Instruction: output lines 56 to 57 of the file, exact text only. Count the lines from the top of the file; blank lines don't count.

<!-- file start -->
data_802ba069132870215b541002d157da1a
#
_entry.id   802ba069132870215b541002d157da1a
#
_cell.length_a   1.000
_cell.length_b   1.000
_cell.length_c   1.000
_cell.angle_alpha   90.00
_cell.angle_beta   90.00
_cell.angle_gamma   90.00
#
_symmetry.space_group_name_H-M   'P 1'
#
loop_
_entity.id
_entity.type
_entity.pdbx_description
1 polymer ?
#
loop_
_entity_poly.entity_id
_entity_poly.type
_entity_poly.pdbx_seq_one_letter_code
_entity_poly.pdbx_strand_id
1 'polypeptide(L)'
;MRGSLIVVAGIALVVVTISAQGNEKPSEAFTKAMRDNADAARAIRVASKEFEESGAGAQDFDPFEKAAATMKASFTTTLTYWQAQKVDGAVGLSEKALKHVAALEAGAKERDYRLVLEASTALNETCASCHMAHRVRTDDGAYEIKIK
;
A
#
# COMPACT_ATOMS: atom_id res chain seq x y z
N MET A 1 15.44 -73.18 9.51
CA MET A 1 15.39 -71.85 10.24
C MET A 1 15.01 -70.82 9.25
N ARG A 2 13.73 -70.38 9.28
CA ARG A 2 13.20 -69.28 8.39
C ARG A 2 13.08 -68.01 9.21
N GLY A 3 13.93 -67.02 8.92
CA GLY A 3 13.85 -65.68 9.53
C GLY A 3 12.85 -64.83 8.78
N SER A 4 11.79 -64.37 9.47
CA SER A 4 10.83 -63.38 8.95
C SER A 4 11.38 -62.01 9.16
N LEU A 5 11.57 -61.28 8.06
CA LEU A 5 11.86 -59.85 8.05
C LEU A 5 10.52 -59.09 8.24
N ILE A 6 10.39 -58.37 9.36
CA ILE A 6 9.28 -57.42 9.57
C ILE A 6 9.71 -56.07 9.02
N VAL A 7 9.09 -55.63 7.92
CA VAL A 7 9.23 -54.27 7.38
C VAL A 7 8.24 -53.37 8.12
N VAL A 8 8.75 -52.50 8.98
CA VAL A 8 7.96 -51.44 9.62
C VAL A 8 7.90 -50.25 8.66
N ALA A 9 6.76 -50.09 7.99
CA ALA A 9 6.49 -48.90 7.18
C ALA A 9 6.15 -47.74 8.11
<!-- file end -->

CA ALA A 9 6.49 -48.90 7.18
C ALA A 9 6.15 -47.74 8.11